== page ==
“It’s similar to sports—if you want a church to flourish, bring a sport, something, so the children start going, then you can bring them the Gospel,” Yebuah said.
Yebuah decided he should not lead the project because of his Ghanian ties and instead is helping the project financially. However, Arant, who has a passion for bringing life-changing ministry to rural areas—whether Ghana or South Carolina—quickly stepped up to lead.
“I think it's the whole idea of transforming people’s lives in Africa,” Arant said. “To think about children with the possibility of moving way beyond what their limits are right now, the possibility they can be more than they are, plus they can bring a whole different economy to their region—it can revolutionize their region and be just life-changing for people in rural Africa. That’s why I’m 100 percent behind it.”
A passion to help
Fellow team members say they feel much the same.
Rev. Walter Harley, team member and pastor of Canaan UMC, Orangeburg, said being a part of a project that can so quickly and tangibly help children in poverty is why he is involved.
“For a child who lives in poverty, technology is often seen as being far-fetched. In Ghana the future of a child is murky, and as Christians, we must continue to look ourselves in the mirror. We must mirror the goals, and continue to set priorities for tomorrow's children and their future,” Harley said. “Therefore it is in this plight that I am freely supporting, and creating, a logistical plan that will address and support the children of Ghana.”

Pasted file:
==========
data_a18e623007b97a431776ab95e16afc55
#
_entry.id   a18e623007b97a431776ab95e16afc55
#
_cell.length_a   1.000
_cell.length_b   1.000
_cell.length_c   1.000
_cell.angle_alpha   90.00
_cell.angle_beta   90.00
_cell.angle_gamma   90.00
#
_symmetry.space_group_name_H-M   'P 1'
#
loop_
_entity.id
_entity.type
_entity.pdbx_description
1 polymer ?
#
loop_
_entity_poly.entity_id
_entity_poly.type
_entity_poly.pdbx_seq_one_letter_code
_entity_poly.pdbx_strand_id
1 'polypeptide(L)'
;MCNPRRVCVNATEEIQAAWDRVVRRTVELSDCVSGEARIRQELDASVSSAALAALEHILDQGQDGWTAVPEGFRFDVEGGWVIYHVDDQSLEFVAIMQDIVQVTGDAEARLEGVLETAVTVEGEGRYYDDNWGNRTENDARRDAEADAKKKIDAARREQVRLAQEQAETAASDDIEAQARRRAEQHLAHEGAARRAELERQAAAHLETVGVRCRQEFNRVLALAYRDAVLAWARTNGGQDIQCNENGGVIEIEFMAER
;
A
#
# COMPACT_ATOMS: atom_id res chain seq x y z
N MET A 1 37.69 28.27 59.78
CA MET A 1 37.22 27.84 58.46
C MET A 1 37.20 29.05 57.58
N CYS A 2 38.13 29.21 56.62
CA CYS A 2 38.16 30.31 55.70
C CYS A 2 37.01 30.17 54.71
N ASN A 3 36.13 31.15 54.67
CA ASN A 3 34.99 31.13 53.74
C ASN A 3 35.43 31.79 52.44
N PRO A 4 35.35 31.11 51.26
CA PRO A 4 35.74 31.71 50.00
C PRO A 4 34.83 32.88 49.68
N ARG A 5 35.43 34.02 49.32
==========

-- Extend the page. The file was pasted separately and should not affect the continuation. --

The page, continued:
Dr. James P. Smith, senior pastor of the Pineville-St. Stephen Charge, said he cares about the project because he has seen firsthand the needs in rural Kenya, Zimbabwe and other areas.
“We live in a technological age where those who do not have access to technology will be left further and further behind. As we meet people where they are, and they share their needs, we can come alongside them to support them,” Smith said. “Scripture tells us that to whom much is given much is required. When we encounter those who are in need, and we empower them, they can begin to meet their own needs.”
Geoff Coston, who is director of marketing and technology for a law firm, said he is looking forward to helping with the project because the impact will be especially significant because Ghana is a developing country.
“There’s the old story: Give a man a fish, feed him for a day, but teach him to fish and you feed him for a lifetime. Well, you can do that with technology on so many levels because all the teaching can be done through the web now for virtually anything,” said Coston, who is a member of Lexington UMC, Lexington. “That's what interested me most—bringing information to a country such as Ghana and to such a small village, I think you can really teach them a lot.”